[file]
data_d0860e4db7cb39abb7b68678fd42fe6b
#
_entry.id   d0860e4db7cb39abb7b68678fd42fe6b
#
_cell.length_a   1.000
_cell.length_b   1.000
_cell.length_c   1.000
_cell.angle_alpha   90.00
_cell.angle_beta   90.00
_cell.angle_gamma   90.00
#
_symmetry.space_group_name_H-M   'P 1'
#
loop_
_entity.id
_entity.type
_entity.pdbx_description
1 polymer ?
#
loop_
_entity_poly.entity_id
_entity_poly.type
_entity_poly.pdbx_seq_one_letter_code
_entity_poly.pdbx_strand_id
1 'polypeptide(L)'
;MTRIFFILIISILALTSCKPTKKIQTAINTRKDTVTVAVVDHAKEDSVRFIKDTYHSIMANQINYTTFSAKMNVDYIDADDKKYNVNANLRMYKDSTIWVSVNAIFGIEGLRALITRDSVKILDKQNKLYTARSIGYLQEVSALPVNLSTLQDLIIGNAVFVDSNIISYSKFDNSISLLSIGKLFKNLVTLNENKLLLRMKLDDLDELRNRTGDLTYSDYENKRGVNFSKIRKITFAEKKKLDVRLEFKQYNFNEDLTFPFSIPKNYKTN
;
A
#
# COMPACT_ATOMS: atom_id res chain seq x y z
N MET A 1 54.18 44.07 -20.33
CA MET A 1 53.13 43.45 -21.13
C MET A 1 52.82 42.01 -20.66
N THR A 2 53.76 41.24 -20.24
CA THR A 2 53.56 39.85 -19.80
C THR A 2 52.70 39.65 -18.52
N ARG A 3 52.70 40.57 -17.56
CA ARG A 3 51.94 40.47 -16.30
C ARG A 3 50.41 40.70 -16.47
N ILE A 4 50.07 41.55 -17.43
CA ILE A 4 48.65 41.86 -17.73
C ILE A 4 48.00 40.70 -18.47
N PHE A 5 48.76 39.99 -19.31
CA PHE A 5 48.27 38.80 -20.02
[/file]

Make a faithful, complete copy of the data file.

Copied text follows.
data_d0860e4db7cb39abb7b68678fd42fe6b
#
_entry.id   d0860e4db7cb39abb7b68678fd42fe6b
#
_cell.length_a   1.000
_cell.length_b   1.000
_cell.length_c   1.000
_cell.angle_alpha   90.00
_cell.angle_beta   90.00
_cell.angle_gamma   90.00
#
_symmetry.space_group_name_H-M   'P 1'
#
loop_
_entity.id
_entity.type
_entity.pdbx_description
1 polymer ?
#
loop_
_entity_poly.entity_id
_entity_poly.type
_entity_poly.pdbx_seq_one_letter_code
_entity_poly.pdbx_strand_id
1 'polypeptide(L)'
;MTRIFFILIISILALTSCKPTKKIQTAINTRKDTVTVAVVDHAKEDSVRFIKDTYHSIMANQINYTTFSAKMNVDYIDADDKKYNVNANLRMYKDSTIWVSVNAIFGIEGLRALITRDSVKILDKQNKLYTARSIGYLQEVSALPVNLSTLQDLIIGNAVFVDSNIISYSKFDNSISLLSIGKLFKNLVTLNENKLLLRMKLDDLDELRNRTGDLTYSDYENKRGVNFSKIRKITFAEKKKLDVRLEFKQYNFNEDLTFPFSIPKNYKTN
;
A
#
# COMPACT_ATOMS: atom_id res chain seq x y z
N MET A 1 54.18 44.07 -20.33
CA MET A 1 53.13 43.45 -21.13
C MET A 1 52.82 42.01 -20.66
N THR A 2 53.76 41.24 -20.24
CA THR A 2 53.56 39.85 -19.80
C THR A 2 52.70 39.65 -18.52
N ARG A 3 52.70 40.57 -17.56
CA ARG A 3 51.94 40.47 -16.30
C ARG A 3 50.41 40.70 -16.47
N ILE A 4 50.07 41.55 -17.43
CA ILE A 4 48.65 41.86 -17.73
C ILE A 4 48.00 40.70 -18.47
N PHE A 5 48.76 39.99 -19.31
CA PHE A 5 48.27 38.80 -20.02